Brokerage account, also known as your taxable account.

If you have a Wells Fargo, a Betterment, or a Robinhood account, these are all brokerage accounts. They allow you to invest after-tax dollars into thousands of individual stocks, mutual funds, or index funds, trade an unlimited amount, and access your money whenever you want.

For these benefits however, there’s one big downside; taxes.

Your gains are taxed every year in a brokerage account

When you have a brokerage account, not only do you have to pay capital gains tax when you sell the stock, which in the best case is 10% of your gain, you also owe taxes every year. Even if you aren’t trading or selling your investments.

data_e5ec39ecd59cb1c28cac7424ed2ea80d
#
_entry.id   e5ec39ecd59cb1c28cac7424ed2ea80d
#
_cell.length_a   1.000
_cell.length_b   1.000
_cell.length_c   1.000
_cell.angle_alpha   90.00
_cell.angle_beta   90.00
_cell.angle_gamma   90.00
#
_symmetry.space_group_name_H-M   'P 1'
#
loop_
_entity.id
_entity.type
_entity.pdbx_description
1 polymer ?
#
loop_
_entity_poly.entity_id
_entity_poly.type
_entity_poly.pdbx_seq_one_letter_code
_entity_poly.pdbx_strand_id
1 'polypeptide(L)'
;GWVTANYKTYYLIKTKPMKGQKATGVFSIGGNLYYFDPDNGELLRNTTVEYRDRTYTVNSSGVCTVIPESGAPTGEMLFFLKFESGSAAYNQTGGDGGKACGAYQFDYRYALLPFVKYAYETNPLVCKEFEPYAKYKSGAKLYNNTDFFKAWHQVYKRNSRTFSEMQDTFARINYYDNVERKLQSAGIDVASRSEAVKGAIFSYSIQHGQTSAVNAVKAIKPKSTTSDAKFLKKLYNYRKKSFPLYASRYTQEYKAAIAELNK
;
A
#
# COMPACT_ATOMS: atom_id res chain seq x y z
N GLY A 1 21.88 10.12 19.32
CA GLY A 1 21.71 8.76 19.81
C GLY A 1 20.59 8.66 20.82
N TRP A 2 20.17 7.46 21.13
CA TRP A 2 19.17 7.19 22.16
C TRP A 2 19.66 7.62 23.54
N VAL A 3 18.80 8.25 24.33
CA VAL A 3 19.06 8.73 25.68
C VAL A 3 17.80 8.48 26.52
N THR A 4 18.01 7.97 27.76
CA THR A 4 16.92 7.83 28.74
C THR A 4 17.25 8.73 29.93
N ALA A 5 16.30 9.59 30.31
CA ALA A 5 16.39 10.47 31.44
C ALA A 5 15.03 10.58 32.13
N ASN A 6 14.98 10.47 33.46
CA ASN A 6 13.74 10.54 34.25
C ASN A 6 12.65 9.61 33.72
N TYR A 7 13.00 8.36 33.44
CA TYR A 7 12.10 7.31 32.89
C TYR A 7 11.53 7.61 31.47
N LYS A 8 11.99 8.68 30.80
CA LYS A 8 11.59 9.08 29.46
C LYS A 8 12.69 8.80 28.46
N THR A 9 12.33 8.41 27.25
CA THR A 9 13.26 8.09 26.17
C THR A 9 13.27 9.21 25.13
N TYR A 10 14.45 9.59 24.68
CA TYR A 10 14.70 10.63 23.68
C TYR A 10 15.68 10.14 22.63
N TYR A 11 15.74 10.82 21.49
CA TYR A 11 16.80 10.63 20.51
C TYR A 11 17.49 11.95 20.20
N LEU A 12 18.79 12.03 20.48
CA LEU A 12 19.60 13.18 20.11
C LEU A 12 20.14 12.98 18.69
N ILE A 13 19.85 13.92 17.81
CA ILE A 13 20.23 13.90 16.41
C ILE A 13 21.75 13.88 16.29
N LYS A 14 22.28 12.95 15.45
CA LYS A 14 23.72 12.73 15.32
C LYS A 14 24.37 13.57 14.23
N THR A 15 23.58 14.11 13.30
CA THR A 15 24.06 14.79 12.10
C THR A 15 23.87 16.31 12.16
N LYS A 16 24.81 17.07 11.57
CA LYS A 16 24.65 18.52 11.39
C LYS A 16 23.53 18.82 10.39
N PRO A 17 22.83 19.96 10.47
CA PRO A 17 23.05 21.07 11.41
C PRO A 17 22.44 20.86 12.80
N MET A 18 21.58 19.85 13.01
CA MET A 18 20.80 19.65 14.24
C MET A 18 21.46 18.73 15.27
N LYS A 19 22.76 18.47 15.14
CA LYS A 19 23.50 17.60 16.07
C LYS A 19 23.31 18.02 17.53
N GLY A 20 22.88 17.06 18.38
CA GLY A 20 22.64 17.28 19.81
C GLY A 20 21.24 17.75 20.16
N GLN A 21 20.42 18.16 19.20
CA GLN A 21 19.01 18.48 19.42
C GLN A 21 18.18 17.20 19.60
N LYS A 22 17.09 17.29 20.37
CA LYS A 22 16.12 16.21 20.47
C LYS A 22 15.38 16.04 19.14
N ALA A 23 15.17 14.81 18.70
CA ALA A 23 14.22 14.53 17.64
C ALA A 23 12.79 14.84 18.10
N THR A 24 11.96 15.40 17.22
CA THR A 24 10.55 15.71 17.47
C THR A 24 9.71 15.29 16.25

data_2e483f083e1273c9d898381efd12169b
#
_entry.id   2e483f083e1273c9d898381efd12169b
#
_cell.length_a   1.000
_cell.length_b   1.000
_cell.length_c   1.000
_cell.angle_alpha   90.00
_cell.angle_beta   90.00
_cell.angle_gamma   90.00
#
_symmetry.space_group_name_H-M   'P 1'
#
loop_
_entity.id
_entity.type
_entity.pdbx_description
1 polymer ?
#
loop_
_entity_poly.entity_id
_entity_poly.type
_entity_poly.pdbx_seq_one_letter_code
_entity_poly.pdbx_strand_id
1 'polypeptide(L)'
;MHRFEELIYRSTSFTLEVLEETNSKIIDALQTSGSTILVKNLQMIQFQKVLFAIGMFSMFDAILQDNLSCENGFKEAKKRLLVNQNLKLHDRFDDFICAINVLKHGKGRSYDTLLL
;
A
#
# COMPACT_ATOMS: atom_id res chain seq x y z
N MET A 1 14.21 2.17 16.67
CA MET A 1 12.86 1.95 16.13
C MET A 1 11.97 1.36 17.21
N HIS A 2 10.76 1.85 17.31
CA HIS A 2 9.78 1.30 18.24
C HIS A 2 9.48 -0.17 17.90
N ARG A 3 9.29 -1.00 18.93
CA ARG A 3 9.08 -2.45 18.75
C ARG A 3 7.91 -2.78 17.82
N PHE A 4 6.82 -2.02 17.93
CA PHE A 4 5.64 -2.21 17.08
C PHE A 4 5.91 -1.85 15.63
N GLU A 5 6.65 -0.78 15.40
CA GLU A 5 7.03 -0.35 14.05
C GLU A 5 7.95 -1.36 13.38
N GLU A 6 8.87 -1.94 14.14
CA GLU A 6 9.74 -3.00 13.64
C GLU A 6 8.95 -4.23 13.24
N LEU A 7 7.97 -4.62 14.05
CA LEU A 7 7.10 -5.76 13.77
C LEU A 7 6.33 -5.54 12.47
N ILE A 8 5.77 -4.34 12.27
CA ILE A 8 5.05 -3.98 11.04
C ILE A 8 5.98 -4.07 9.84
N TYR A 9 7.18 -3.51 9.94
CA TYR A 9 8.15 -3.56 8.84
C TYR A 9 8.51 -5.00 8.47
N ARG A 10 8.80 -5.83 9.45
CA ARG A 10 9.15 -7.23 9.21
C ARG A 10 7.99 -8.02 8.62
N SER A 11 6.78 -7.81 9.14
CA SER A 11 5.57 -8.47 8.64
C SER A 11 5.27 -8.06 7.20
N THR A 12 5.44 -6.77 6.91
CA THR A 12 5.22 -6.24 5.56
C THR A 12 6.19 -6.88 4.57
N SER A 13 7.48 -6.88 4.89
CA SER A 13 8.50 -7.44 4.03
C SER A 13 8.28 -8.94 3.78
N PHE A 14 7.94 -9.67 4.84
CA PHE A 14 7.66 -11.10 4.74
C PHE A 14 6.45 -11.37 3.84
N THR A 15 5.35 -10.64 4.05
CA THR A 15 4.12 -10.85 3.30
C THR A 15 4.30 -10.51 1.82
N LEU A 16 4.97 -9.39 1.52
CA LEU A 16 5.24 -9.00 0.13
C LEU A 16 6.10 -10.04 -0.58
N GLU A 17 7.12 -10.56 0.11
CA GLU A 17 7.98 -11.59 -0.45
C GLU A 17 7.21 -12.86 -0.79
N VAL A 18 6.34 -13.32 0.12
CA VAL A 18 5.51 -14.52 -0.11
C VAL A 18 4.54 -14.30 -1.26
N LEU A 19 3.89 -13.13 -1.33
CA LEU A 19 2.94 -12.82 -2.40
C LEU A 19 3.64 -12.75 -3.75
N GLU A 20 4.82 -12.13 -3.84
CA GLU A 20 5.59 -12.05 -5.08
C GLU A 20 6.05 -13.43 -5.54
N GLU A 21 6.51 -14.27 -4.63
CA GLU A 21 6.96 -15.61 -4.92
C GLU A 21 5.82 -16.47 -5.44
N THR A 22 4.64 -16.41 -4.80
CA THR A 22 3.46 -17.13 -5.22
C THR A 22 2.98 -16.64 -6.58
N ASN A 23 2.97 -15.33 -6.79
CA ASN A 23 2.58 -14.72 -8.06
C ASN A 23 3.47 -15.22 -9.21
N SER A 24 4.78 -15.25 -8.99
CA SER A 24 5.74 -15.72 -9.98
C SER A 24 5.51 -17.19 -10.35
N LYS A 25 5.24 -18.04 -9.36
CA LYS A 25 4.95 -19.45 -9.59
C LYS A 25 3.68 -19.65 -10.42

That’s right, you owe taxes on your brokerage account ever year, even if you aren’t trading or selling.

Your dividends will be taxed annually whether you reinvest them or not, because they’re considered income. There’s two types of dividends:

  1. Ordinary dividends – taxed like ordinary income at your marginal rate.
  2. Qualified dividends – taxed similarly to capital gains.

Want to see it in action? Open your 1099-DIV that you receive from your brokerage to see your qualified and ordinary dividends amounts. If you use TurboTax to file taxes, you might not have realized that you’ve been paying taxes for this income, but you do indeed owe taxes.

This is why we try to stay away from brokerage accounts. These taxes add up (link to compounding fees article), and we need to stay away from them.

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